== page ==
Last week, when my kids came bounding into the kitchen to ask what’s for dinner, I pointed to the platter on our counter and held back a laugh. As soon as they saw my Plumdelicious Pork Tenderloin, they immediately began begging for our default backup meal (chicken nuggets). Even my husband, who never complains about anything I cook, raised an eyebrow at the two brown curiosities waiting to be eaten.
The recipe had looked like a winner of a dinner. It had simple ingredients (pork, plums, cinnamon, ground allspice, etc.) and it was simple to prepare (rub the spices on the pork, then toss everything into the slow cooker). The photo next to the recipe promised all the culinary glory I could ever dream of. It was certain to be paradise on a fork.
My anticipation built throughout the afternoon as I caught whiffs of it while walking into the kitchen. The slow cooker’s lid rattled gently when its contents started to simmer, and the dense layer of condensation inside the lid taunted me by making me wait to see what divine deliciousness lay within.
I started thinking about which friends we should invite over the next time I made this meal, and I added it to my mental list of easy potluck dinners for neighborhood get-togethers. Because we usually host Christmas dinner at our house, I wondered if this dish, perhaps, was worthy of a spot on my Christmas menu.
After waiting for four long hours, the timer beeped and I walked toward the slow cooker, smiling as I inhaled the savory loveliness.
Then I opened the lid and peeked inside.
My Plumdelicious Pork Tenderloin had transformed from succulent supper into a horrific heap of scorched meat. The tenderloins looked dry, burned, and they had unfortunately conformed to the oval shape of the slow cooker.
So I did what anyone would do after having their dinner dreams crushed: I laughed and laughed… and laughed some more, then slapped it on a nice platter and announced that dinner was ready.
I still don’t know what went wrong. Maybe I cooked it too long? The recipe told me to cook it on high for four hours or until done. Until done? How am I supposed to know if it is done if the lid fogs over and I can’t remove the lid while it’s cooking without messing up the cooking time?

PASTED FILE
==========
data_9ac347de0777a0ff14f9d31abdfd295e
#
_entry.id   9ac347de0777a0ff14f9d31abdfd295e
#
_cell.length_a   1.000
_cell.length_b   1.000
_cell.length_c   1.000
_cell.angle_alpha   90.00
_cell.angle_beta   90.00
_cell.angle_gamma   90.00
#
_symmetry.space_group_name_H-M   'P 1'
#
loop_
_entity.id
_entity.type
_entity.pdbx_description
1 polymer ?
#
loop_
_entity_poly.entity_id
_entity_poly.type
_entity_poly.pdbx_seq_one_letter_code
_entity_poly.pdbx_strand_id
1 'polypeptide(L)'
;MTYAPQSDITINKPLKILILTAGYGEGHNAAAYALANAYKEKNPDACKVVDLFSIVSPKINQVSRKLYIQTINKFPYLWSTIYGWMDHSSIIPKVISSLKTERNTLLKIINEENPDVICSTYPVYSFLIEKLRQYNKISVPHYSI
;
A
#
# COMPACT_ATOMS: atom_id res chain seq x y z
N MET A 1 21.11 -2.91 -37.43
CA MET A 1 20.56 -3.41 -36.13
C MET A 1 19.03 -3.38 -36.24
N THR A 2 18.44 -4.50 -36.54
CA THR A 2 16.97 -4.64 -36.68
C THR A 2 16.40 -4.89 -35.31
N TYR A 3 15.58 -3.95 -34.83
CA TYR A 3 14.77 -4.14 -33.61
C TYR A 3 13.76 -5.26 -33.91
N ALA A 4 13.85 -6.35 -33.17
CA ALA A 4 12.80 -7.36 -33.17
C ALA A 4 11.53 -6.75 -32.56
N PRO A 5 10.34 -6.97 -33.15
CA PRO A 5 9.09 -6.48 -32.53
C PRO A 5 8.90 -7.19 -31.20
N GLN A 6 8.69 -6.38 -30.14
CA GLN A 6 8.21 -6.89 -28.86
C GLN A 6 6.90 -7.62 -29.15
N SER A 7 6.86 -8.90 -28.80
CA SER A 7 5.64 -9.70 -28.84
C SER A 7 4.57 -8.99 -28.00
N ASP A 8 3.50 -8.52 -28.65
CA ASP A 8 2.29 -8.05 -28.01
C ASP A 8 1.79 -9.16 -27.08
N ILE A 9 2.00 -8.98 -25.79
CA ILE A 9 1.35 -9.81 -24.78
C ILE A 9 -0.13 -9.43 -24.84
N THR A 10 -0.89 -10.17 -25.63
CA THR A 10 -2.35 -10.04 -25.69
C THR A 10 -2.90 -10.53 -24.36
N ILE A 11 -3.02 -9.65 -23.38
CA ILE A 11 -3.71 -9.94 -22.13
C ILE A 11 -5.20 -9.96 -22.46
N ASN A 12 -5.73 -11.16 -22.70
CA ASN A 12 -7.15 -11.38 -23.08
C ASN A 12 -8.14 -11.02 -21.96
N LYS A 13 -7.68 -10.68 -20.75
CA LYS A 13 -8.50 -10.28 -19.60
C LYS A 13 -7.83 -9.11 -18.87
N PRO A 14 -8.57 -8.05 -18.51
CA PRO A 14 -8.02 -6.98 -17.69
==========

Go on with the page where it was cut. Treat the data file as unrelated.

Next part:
Even though this meal lacked in presentation, its flavor was phenomenal. I convinced my kids to try a bite—and they actually swallowed it!—so that was a big win. They probably would have eaten more if I had blindfolded them before dinner. My dear husband devoured it, although he isn’t the best indicator of the quality of my cooking because I’m nearly positive he would eat the leg of our kitchen table if I doused it with enough hot sauce.
I haven’t decided if I’m going to make Plumdelicious Pork Tenderloin again, but if I do, a name change is definitely in order.
The Top 3 Alternative Names For This Good Meal Gone Bad:
- BYOB (Bring Your Own Blindfold) Pork Tenderloin
- Bummer of a Plum Pork Tenderloin
- Plum-Ugly Pork Tenderloin
Disclaimer: To all my friends and family who read this, I sincerely hope you will continue to accept our dinner invitations despite this somewhat anomalous disaster. We always keep our freezer stocked with chicken nuggets. Just in case.
Do you have any good meals gone bad stories? I’d love to hear them! Leave a comment below to share. I won’t judge…
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